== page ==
I explained it to both Captains that I sailed with during the 4 month hitch, both claimed to unsderstand and promised to do something about it, but nothing happened.
I also found a Superintendants Inspection Report for the ship ordering the rope to be replaced with a thinner one, this had been signed off as done, but nothing was changed, typical "tick box" culture.
All very frustrating.

BP
It is always better to ask a stupid question than to do a stupid thing.

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JK
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Re: Picture Quiz

Postby JK » Tue Nov 23, 2010 7:17 am

When I first looked at your pictures, I thought that the platforms and ladders were an add-on to an engineered crane crutch. I am still leaning that way.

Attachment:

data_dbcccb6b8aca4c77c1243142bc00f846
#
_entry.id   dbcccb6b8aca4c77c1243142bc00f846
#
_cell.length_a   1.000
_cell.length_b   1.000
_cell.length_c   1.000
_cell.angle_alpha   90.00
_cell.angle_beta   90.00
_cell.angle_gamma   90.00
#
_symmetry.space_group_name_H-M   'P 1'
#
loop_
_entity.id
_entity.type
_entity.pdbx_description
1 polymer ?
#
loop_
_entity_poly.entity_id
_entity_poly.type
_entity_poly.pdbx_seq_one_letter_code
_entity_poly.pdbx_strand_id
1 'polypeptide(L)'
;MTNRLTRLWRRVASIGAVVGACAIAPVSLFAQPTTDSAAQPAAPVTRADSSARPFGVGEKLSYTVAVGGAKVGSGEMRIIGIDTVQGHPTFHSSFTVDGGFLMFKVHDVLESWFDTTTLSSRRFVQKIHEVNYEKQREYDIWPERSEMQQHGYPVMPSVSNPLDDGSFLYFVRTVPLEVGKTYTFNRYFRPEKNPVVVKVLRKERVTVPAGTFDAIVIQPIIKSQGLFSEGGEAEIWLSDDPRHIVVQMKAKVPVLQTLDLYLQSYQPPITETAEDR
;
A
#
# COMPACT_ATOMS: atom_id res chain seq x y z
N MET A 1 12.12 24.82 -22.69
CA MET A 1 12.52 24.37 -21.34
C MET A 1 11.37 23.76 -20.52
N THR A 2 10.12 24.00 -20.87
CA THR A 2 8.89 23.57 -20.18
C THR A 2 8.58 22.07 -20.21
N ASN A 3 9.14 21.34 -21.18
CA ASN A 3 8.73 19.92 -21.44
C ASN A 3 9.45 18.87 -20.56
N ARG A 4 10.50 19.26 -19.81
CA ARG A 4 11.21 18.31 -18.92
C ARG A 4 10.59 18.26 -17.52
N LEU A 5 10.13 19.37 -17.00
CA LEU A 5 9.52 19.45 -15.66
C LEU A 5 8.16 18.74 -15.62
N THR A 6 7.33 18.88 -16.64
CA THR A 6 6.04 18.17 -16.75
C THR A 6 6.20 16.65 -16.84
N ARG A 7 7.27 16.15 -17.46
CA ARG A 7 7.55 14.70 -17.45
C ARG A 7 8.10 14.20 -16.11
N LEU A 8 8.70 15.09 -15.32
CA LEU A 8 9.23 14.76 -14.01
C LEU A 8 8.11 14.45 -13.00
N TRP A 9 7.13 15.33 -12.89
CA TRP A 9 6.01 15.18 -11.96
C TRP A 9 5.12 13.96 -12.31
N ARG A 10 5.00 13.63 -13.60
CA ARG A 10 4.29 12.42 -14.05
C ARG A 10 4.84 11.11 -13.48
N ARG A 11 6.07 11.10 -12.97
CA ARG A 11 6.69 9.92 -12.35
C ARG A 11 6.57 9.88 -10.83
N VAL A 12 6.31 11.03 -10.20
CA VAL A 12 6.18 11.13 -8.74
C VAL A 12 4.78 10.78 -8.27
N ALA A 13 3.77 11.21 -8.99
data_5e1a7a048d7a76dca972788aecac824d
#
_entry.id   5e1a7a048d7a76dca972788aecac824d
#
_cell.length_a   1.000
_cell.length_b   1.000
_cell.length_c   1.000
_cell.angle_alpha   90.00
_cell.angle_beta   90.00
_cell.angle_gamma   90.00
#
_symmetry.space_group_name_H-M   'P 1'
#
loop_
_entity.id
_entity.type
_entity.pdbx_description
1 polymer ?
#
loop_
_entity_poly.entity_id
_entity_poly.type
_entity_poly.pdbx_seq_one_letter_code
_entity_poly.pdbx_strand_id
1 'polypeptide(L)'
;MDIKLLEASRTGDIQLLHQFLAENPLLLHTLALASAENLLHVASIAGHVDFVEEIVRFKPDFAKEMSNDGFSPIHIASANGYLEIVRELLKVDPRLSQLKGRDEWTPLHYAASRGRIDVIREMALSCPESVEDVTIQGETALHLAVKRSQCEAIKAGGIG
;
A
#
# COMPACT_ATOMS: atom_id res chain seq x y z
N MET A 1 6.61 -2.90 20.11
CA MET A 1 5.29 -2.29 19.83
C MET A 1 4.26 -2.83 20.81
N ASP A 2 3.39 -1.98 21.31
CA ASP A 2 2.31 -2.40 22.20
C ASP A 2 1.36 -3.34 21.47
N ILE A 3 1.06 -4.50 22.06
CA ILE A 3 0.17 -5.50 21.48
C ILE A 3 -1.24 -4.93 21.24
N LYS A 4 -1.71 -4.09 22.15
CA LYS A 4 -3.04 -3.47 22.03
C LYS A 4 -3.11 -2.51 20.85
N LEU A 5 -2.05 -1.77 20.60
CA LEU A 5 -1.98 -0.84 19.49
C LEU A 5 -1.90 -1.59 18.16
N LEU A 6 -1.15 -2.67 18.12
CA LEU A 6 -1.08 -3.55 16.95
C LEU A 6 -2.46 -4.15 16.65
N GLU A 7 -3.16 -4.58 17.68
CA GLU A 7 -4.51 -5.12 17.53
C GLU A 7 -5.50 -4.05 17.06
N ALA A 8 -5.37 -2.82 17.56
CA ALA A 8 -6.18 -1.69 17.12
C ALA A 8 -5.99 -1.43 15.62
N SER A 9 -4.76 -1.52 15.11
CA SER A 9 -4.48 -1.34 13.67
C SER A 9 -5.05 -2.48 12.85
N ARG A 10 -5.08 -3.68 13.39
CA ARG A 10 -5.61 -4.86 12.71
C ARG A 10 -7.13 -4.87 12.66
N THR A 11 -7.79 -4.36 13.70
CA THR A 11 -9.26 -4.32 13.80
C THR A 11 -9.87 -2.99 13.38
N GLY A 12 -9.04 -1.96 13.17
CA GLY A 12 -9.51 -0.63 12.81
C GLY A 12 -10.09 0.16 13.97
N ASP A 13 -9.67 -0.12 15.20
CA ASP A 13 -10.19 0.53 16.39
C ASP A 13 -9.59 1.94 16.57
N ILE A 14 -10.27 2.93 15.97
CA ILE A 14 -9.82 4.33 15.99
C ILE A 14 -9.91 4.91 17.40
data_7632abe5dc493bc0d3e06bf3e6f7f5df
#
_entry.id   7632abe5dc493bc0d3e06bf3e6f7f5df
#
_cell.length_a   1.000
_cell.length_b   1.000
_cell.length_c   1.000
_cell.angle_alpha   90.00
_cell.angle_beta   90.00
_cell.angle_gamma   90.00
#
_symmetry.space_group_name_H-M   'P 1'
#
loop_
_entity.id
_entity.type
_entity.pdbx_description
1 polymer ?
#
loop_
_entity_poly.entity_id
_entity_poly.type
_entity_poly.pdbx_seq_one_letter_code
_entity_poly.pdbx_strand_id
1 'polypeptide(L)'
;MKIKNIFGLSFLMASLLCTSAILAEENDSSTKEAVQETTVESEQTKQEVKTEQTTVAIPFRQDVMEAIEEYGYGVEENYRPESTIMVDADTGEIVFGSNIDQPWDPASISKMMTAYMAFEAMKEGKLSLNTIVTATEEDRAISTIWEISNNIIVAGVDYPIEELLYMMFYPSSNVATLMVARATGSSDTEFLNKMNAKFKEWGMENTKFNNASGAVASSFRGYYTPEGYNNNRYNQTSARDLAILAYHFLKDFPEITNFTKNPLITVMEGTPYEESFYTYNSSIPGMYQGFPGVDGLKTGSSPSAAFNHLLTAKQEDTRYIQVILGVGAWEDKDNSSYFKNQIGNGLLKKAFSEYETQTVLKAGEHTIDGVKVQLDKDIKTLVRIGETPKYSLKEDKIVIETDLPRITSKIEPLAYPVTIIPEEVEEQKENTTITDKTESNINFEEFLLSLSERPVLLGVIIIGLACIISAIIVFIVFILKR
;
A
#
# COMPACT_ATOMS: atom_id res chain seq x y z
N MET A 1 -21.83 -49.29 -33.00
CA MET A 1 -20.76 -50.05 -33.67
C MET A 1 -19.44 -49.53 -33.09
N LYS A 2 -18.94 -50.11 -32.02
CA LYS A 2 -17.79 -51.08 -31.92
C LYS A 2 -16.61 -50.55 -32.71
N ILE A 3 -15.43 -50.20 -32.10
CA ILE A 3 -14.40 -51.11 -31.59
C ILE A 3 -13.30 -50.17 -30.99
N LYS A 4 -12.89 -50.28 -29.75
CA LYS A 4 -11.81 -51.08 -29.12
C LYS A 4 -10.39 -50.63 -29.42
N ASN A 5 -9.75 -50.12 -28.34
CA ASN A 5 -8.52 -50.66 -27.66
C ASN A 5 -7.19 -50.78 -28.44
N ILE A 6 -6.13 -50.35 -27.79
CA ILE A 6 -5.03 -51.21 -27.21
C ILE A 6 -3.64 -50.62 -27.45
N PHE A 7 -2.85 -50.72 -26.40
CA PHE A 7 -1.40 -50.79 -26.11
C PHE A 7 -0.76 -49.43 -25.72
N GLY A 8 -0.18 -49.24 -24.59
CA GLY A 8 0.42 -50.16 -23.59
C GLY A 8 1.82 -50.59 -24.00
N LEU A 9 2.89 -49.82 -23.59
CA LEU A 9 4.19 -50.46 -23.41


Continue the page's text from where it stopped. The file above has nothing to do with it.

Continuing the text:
You can almost hit play on the recorder and hear the stock replies to your concerns:

But we always did it
They do it on the other ships
It was like that when I got here
You're being too tough
Class approves it

and on and on.


My Dad was a longshoreman unloading the banana and date boats, before containerization. As a youngster , what stuck in my mind was the stories of the size of the spiders and other assorted insect life in with the cargo! THere were no dates in our house, Dad wouldn't touch them!

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Big Pete
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Re: Picture Quiz

Postby Big Pete » Wed Nov 24, 2010 1:18 am

Hi JK,